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Spinal Anesthesia With Articaine and Lidocaine for Outpatient Surgery.

This study has been completed.
Information provided by:
St. Antonius Hospital Identifier:
First received: November 1, 2005
Last updated: December 18, 2013
Last verified: October 2005
The purpose of this study is to compare two short-acting local anesthetics, articaine and lidocaine, for spinal anesthesia in day-case surgery. The onset time of the sensory- and motor block, recovery time until discharge and complications will be studied.

Condition Intervention Phase
Spinal Anesthesia Drug: spinal administration of articaine Drug: spinal administration of lidocaine Phase 3

Study Type: Interventional
Study Design: Allocation: Randomized
Intervention Model: Parallel Assignment
Masking: Double
Primary Purpose: Treatment
Official Title: Spinal Anesthesia With Articaine and Lidocaine for Outpatient Surgery: A Double Blind Randomized Clinical Trial.

Resource links provided by NLM:

Further study details as provided by St. Antonius Hospital:

Primary Outcome Measures:
  • Onset time (sec) of sensory and motor blockade (after administration of drug)
  • Recovery time (min) from sensory and motor blockade
  • Spread of sensory blockade (30 min after administration of drug, dermatomal level)

Secondary Outcome Measures:
  • Hemodynamic stability (lowest systolic blood pressure, vasopressor therapy)
  • Complications
  • Patient satisfaction

Estimated Enrollment: 80
Study Start Date: November 2005
Estimated Study Completion Date: May 2006
Arms Assigned Interventions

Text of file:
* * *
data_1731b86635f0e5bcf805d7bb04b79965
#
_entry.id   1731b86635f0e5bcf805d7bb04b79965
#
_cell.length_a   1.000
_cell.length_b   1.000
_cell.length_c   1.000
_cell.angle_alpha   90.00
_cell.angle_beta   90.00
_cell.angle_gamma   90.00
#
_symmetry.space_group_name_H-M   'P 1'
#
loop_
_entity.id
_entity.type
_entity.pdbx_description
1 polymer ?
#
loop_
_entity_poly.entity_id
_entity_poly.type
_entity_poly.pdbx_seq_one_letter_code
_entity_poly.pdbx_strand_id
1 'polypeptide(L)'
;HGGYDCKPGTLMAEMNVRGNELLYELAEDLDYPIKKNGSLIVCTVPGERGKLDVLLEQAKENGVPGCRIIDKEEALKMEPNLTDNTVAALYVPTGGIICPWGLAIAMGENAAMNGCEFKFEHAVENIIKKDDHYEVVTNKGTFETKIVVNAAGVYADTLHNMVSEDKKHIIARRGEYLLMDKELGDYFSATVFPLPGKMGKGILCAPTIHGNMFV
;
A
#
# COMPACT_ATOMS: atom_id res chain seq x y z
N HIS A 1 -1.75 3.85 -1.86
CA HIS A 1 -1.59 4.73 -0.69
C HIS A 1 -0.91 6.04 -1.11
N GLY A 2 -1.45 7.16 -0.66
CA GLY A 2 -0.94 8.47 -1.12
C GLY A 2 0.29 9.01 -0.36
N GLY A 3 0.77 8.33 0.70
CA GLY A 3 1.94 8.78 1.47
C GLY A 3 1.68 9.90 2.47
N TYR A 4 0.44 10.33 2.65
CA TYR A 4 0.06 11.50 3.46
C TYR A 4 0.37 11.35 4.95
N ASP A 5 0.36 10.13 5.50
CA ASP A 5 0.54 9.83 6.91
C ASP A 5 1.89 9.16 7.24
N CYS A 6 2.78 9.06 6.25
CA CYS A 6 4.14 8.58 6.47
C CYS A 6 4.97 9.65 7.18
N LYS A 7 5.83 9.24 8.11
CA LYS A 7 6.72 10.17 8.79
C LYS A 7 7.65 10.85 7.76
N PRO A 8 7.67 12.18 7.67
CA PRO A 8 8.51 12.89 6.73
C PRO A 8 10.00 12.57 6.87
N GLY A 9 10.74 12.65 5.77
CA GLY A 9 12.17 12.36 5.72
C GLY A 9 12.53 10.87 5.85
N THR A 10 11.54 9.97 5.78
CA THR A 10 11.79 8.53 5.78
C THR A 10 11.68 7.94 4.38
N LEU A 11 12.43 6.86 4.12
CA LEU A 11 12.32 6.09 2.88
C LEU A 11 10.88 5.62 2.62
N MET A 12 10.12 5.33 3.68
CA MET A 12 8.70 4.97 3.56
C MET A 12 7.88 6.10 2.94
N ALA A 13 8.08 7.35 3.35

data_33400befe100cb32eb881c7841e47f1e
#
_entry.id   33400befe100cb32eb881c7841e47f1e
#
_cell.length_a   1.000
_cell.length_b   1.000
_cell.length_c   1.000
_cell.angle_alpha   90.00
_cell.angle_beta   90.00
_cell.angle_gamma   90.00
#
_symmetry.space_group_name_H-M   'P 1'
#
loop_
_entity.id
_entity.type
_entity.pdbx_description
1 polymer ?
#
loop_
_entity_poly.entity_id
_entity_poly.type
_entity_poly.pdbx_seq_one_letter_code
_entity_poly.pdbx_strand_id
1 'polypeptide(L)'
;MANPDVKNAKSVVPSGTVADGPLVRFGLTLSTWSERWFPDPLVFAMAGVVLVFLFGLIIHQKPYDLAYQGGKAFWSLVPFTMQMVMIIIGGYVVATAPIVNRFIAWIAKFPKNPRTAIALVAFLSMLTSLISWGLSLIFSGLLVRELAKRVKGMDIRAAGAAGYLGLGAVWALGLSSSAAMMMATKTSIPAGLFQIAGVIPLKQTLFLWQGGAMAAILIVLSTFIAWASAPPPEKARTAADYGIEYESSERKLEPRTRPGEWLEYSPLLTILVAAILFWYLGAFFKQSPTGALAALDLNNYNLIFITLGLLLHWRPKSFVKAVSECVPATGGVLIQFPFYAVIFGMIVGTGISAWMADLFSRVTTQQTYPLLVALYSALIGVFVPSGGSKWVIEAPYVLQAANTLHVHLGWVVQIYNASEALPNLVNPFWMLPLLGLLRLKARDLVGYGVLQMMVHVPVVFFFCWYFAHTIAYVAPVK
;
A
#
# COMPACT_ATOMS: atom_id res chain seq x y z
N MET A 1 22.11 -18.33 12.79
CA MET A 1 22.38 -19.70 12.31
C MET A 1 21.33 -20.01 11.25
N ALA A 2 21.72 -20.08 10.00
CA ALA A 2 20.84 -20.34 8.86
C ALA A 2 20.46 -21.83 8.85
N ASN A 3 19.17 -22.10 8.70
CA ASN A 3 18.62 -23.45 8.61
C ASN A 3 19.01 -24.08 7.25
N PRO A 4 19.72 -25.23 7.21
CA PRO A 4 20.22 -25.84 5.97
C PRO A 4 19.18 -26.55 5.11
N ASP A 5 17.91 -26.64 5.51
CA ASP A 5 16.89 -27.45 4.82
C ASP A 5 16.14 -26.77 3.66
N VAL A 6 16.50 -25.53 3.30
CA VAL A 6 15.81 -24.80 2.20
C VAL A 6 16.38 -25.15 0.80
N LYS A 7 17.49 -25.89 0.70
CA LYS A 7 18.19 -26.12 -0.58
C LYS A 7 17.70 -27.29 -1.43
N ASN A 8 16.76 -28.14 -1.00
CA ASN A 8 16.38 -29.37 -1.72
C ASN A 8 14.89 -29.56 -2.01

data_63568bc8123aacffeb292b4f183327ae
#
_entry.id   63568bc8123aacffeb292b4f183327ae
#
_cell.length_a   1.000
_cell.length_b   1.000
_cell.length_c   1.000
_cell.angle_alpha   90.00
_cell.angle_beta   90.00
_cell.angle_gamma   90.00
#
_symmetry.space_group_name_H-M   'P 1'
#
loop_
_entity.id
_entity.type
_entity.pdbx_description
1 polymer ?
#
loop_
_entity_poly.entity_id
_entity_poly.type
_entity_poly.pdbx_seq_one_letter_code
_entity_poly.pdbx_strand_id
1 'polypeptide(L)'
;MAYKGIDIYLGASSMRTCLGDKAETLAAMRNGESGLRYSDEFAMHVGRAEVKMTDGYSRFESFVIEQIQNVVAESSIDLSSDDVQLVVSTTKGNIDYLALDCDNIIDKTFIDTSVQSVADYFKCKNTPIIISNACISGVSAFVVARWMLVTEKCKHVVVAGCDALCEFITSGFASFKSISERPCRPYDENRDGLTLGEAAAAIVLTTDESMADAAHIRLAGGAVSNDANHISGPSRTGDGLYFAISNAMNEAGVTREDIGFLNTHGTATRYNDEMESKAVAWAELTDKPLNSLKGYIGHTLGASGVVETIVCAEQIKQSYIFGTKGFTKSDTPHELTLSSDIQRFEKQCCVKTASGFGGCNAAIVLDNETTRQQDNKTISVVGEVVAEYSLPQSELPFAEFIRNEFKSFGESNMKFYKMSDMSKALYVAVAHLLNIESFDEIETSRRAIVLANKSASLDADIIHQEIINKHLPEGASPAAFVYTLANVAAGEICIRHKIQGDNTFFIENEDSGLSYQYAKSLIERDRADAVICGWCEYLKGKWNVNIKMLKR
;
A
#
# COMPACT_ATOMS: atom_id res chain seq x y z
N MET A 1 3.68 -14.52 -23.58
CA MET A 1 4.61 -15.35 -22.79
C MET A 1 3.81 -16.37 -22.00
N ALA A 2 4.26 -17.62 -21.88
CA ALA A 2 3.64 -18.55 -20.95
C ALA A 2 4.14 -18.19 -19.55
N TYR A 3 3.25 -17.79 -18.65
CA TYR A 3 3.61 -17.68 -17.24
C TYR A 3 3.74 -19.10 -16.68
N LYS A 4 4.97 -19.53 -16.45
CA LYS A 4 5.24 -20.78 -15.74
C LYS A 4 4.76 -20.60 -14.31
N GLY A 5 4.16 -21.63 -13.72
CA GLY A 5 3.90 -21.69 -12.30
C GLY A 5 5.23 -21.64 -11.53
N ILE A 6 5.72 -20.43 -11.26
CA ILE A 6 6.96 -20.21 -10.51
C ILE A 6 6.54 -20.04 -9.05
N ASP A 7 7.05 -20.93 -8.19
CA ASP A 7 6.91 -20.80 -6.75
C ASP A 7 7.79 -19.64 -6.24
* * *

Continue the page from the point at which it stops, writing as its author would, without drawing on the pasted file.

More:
Active Comparator: lidocaine Drug: spinal administration of lidocaine
Experimental: articaine Drug: spinal administration of articaine

Detailed Description:

The ideal spinal anesthesia in day-case surgery is characterized by a short onset of sensory and motor blockade, and a rapid recovery after the operation. Short-acting local-anesthetics are used frequently in this setting.

Lidocaine is one of the agents that is used most frequently. It has been associated with an increased incidence of Transient Neurological Symptoms (TNS). Articaine is another agent that is being used more often and is said to act faster and shorter than lidocaine.

We will compare spinal anesthesia with lidocaine and articaine in a randomized double-blind clinical trial. Endpoint are:

  • onset of sensory and motor block
  • recovery from sensory and motor block
  • time to micturition
  • patient satisfaction
  • complications

Ages Eligible for Study:   18 Years and older   (Adult, Senior)
Sexes Eligible for Study:   All
Accepts Healthy Volunteers:   No

Inclusion Criteria:

  • Age > 18 years
  • Patients planned for a short surgical procedure on lower extremities or lower abdomen.
  • Procedure in day-case setting
  • Procedure under spinal anesthesia
  • Informed consent

Exclusion Criteria:

  • Contra-indications spinal anesthesia
  • History of allergic reactions on amide-type local anesthetics
  • Pregnancy
  Contacts and Locations
Choosing to participate in a study is an important personal decision. Talk with your doctor and family members or friends about deciding to join a study. To learn more about this study, you or your doctor may contact the study research staff using the Contacts provided below. For general information, see Learn About Clinical Studies.

Please refer to this study by its identifier: NCT00247741

St Antonius Hospital
Nieuwegein, Utrecht, Netherlands, 3435 CM
Sponsors and Collaborators
St. Antonius Hospital
Principal Investigator: Leon Timmerman, MD St Antonius Hospital, dept. of anesthesiology
Study Chair: Emile MJ Andriessen, MD St Antonius Hospital, dept of anesthesiology
  More Information

Publications: Identifier: NCT00247741     History of Changes
Other Study ID Numbers: Articaine
Study First Received: November 1, 2005
Last Updated: December 18, 2013

Keywords provided by St. Antonius Hospital:
spinal anesthesia

Additional relevant MeSH terms:
Central Nervous System Depressants
Physiological Effects of Drugs
Anesthetics, Local
Sensory System Agents
Peripheral Nervous System Agents
Anti-Arrhythmia Agents
Voltage-Gated Sodium Channel Blockers
Sodium Channel Blockers
Membrane Transport Modulators
Molecular Mechanisms of Pharmacological Action processed this record on August 17, 2017